Stir Fried, |
Last of the Blue Diamond Miners
Stir Fried takes country and bluegrass, fuses them with rock and funk, and creates a solid and exciting sound with broad appeal. All the songs on this CD have high energy and a good beat.
"Vanessa" starts the album with a groove which contrasts with its grim lyrics suggestive of domestic violence. "Sex Machine" isn't as serious, being heavy on the funk but with a bluegrass edge. It's a unique blend and one I liked. "Blood Brother/C'est Bonne Rue" affirms connections among people with a sound that blends elements of James Brown with a bit of Hendrix. "Quagmire" adds Creedence Clearwater Revival to the mix to excellent effect.
"West of the Mississippi" is almost traditional bluegrass in both theme and sound, with superb banjo and fiddle over a rock bass.
"Black Dress" in the album's most distinctive song, alternating between the singer's bedside vigil with his dying father and musings on life with a bluegrass sound. "Last of the Blue Diamond Miners" recounts a story, but I found it difficult to make out enough of the lyrics to follow it.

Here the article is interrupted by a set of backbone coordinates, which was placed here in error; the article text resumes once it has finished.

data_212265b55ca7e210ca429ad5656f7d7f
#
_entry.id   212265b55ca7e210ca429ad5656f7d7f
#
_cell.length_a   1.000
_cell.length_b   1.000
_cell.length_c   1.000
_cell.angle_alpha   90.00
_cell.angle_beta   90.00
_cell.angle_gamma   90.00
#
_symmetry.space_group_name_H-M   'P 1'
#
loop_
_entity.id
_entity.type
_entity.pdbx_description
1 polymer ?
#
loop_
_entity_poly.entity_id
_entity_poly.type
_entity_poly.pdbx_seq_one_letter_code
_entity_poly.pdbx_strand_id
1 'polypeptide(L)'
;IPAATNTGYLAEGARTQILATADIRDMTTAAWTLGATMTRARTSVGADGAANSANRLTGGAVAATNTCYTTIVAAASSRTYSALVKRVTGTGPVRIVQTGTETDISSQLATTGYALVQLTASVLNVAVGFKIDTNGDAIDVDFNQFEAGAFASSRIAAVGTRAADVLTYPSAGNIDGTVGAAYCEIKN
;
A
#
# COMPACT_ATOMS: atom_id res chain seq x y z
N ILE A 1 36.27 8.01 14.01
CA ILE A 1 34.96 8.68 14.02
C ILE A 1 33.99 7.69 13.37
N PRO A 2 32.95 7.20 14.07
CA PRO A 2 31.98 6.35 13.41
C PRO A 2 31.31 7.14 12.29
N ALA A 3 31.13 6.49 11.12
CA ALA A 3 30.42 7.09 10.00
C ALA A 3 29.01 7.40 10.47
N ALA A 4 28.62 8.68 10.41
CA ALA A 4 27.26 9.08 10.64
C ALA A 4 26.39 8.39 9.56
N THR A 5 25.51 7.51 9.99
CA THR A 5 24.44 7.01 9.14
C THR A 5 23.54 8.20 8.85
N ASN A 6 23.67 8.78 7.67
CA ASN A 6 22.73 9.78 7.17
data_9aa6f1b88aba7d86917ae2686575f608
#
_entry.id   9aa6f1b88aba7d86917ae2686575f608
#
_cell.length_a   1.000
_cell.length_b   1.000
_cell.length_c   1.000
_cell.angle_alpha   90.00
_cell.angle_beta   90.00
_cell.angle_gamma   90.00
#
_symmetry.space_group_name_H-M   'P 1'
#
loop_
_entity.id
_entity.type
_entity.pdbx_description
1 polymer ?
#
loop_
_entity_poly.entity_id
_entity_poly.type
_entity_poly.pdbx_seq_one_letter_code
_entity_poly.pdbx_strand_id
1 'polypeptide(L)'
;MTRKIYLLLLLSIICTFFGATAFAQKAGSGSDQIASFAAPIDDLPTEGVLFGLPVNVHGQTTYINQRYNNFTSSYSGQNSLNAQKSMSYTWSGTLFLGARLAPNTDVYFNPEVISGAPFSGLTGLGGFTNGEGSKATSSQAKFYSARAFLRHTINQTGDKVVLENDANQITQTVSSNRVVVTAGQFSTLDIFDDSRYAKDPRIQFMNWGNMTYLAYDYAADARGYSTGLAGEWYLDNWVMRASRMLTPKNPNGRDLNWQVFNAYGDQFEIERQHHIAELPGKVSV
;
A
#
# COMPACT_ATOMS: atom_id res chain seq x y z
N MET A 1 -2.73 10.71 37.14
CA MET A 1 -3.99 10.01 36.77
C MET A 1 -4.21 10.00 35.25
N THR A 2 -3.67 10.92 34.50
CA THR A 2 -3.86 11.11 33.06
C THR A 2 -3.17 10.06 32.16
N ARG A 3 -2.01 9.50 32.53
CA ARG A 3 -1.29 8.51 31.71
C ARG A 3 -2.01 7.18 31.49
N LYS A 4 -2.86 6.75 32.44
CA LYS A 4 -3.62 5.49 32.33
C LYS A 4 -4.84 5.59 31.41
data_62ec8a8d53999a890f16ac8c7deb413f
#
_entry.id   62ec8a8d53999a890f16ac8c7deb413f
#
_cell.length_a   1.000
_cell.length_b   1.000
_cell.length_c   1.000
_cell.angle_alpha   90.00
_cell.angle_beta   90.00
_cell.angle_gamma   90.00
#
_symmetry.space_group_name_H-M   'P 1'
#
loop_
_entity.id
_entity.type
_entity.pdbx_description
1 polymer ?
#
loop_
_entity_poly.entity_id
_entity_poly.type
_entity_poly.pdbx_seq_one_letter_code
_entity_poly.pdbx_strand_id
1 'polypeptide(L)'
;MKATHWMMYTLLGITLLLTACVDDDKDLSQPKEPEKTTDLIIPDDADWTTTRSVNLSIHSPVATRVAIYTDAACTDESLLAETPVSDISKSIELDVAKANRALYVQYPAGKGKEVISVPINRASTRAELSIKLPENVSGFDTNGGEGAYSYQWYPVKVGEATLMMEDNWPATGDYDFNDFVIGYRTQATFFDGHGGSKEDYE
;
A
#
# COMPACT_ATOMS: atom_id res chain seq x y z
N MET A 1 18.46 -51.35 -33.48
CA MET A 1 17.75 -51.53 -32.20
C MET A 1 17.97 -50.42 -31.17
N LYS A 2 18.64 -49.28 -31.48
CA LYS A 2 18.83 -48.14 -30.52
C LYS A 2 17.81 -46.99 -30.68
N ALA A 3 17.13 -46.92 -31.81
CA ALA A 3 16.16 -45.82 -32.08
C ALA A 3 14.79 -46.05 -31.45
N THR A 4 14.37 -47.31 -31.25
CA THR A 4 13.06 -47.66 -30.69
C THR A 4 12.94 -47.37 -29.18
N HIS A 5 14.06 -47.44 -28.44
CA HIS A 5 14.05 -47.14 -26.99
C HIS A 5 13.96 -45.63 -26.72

"Nothing to Do," "Road Trip to Marist" and "The Door Is Still Open" are rockers with a sound reminiscent of some of the Grateful Dead's songs. "Let it Be Known," with its lyrical female solos, adds a touch of Dylan to the mix -- I particularly liked the fiddling toward the end.
The funky pirate art on the cover is fun, and seems to reference the title song in a lighthearted way. I do wish Stir Fried had included lyrics to their songs; when an album includes songs that tell stories, it's particularly nice to be able to read the lyrics as well as hearing them. The listings of the musicians on each song were complete and interesting, though.
Stir Fried is a band that knows what it's doing and is having fun doing it. Last of the Blue Diamond Miners has a great range of songs and stands up well to repeated listening both musically and lyrically. I'd recommend it to anyone intrigued by their mix of influences ... and it would be great for lively parties, too!
[ by Amanda Fisher ]